Tips for Treating Skin Irritation From Diarrhea

Most healthy adults have occasional diarrhea. People with irritable bowel syndrome (IBS) and inflammatory bowel disease (IBD) may have diarrhea more often and for longer periods of time.

Sometimes, diarrhea can inflame and burn the skin. This is especially true if the stool is very loose and acidic.

Some surgeries can result in acidic, burning stools. This includes J-pouch surgery, which is also called ileoanal anastomosis. During this surgery, the colon is either altered or removed.

This article will look at how to avoid and treat skin irritation caused by frequent or long-term diarrhea.

how to treat skin irritation from diarrhea

Verywell / Brianna Gilmartin

1

Keep the Anal Area Clean

After a bowel movement, gently clean the anal area, using a soft paper towel moistened with water. If showering is possible, that is ideal.

Wipes with ingredients like witch hazel or aloe vera can be helpful. These ingredients are said to soothe inflamed skin.

If gentle wiping is still painful, try sitting in a ​sitz bath. A sitz bath is a shallow, warm-water bath.

You can also use a handheld shower head to clean your anus. Let your skin air dry or use a blow dryer set on the coolest temperature.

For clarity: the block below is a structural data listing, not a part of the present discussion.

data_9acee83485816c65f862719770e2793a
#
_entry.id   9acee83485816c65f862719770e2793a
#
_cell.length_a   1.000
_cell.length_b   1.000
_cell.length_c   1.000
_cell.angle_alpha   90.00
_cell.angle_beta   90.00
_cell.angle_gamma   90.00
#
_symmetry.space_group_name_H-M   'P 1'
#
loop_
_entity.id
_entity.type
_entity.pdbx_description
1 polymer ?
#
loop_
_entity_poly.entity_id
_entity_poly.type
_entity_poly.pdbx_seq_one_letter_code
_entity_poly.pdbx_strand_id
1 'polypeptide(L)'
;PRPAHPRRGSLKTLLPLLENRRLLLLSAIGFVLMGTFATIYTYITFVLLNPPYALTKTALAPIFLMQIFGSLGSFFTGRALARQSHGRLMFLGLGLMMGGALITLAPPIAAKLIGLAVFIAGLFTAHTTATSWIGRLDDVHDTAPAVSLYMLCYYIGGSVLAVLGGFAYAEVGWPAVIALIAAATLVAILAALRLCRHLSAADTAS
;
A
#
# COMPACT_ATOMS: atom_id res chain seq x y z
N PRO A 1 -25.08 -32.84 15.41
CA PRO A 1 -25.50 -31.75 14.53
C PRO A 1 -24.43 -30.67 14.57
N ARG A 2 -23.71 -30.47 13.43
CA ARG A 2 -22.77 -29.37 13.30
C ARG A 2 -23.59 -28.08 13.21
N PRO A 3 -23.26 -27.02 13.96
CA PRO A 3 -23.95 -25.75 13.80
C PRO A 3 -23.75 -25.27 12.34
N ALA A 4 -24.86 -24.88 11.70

2

Apply a Barrier Cream

A barrier cream is any cream or ointment that coats the skin. This can give you some protection from watery diarrhea.

Look for diaper rash cream containing zinc oxide. This works well when applied to clean, dry skin. Petroleum jelly or vitamin A or vitamin D cream can also be effective.

Reapply a thin layer of cream after each bowel movement. If the inflammation is severe, you may want to apply a layer right before a bowel movement, if possible.

See a gastroenterologist if you have anal fissures or spasms. A rectal spasm is a sharp pain or cramping in your rectum.

Ask your gastroenterologist about prescription medications like topical nitroglycerin. This medicine can ease spasms and help you heal.

Recap

Keep the anus clean and apply a barrier cream to help soothe inflamed skin.

3

Avoid Hot Baths and Showers

Hot baths and showers can dry your skin and make your condition worse. This is especially true if you have cuts or fissures. Soaking these wounds too much can slow the healing process.

An occasional soak in a lukewarm bath can be helpful. If you don't have fissures, you can add Epsom salts or colloidal oatmeal, which is a finely ground oatmeal used for medicinal purposes. These may be soothing.